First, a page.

In general, the lodges in Cuyabeno are not ‘luxury’ properties by most people’s standards. While costing quite a bit more than staying in a hostel – a pastime highly favored among young backpackers – the facilities are still on the rustic side. But have I mentioned that you’re in the middle of the Amazon jungle? What else do you expect?
The Caiman Eco Lodge was par for the course as far as Cuyabeno accommodations go. You arrive at a long wooden dock where there is an unused lobby and steps leading up into an open area lined by thatched roofed huts that house several bedrooms apiece. Anchoring each end of the clearing are larger buildings. At the far end is a tower containing more hotel rooms until you reach the top, where you can relax in a small lounge or climb up to the roof for a canopy-eye view of the lodge (and apparently the next one over as well). Near the dock is the main building, which houses the open kitchen, a large dining area, some comfortable seating and the tiny bar. Connected to this via a raised walkway is the building near the dock, which on its upper floor houses a room full of hammocks overlooking the river. Personally, this was my favorite place on the property.
The room comes standard with screened windows, a tiny porch with a clothesline that would be useful if the sun decided to show up, and mosquito netting to go over the beds. There’s a private bathroom and shower, but bear in mind that the toilets are for organic materials only. So if it didn’t come out of you, it shouldn’t go in there. There’s a small trash can for any paper used, which honestly should be changed more often than it was.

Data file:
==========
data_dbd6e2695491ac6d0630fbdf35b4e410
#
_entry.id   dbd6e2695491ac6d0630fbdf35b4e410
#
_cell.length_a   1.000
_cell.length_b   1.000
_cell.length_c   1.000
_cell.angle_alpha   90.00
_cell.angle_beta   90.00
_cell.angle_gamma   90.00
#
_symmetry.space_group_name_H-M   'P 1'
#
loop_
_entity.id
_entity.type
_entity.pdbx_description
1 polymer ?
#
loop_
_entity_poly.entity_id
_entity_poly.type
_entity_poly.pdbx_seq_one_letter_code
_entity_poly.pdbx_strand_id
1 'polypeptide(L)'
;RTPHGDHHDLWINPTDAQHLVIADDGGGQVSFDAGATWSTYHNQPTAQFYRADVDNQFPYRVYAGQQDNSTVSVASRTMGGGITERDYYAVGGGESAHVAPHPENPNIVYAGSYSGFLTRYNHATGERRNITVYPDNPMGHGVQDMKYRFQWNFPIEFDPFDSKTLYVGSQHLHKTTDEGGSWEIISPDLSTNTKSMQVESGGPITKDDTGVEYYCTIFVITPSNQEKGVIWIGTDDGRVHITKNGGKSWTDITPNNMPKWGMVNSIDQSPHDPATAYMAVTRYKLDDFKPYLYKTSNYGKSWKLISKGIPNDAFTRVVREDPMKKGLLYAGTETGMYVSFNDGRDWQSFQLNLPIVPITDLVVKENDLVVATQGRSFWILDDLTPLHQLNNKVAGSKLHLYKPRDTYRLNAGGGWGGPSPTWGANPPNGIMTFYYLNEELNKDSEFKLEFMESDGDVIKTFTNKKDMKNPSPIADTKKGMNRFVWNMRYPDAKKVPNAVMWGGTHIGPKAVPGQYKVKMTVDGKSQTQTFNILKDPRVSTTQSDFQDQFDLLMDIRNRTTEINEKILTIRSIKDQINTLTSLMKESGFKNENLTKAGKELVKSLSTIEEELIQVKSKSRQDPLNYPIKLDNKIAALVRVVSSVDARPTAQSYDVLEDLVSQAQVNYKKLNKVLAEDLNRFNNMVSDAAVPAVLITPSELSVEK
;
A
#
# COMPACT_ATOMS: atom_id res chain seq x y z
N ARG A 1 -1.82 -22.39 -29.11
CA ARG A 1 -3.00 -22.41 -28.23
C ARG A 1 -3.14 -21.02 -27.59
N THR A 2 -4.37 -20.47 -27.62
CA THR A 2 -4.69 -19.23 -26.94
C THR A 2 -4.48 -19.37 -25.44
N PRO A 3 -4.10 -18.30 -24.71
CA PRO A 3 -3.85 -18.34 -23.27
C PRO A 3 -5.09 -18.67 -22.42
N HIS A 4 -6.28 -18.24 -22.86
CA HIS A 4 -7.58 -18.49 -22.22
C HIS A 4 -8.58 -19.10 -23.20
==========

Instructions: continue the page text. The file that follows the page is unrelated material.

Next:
Though cramped, rustic, and not at all soundproof, the accommodations did not disappoint. A trip like this is supposed to make you feel like you’re on an island of civilization in the middle of the wild – mainly because it is. And while I personally didn’t have too much of the ‘wild’ come into my room to visit – besides a pair of frogs that took us by surprise – I should mention that the potential is there. I’m not going to lie – every trip to the bathroom was first accompanied by a sweep with my flashlight for any unwanted visitors.
How Is the Food?
Since you’re literally hours from the nearest town, it’s not like you can just go out for a bite to eat. Meals are included in all packages and served at set times, usually just before or after included activities – which I’ll go into more in a second.
At the Caiman Eco Lodge I found the food to be far better than expected. Breakfasts were full and tasty, lunch usually consisted of a soup, main dish and dessert and dinners were much fancier fare than one would suspect to find so far out in the jungle. As an added bonus, there’s lots of opportunity to mingle with other guests during meals, and the camaraderie created makes for a greater shared experience.
What is There To Do & See in Cuyabeno?
Each lodge offers its own guided activities, but generally speaking they break down into a few basic universal offerings.
By far the most popular activity is to head out on a motorized boat or canoe to search for wildlife (more on that soon). Another popular option are guided hikes through the jungle with explanations of the various flora and its use by native peoples. In my case, we didn’t see a whole lot of wildlife on the hike, but the trek through the swamp due to early flooding left a lasting impression on both me and my pants.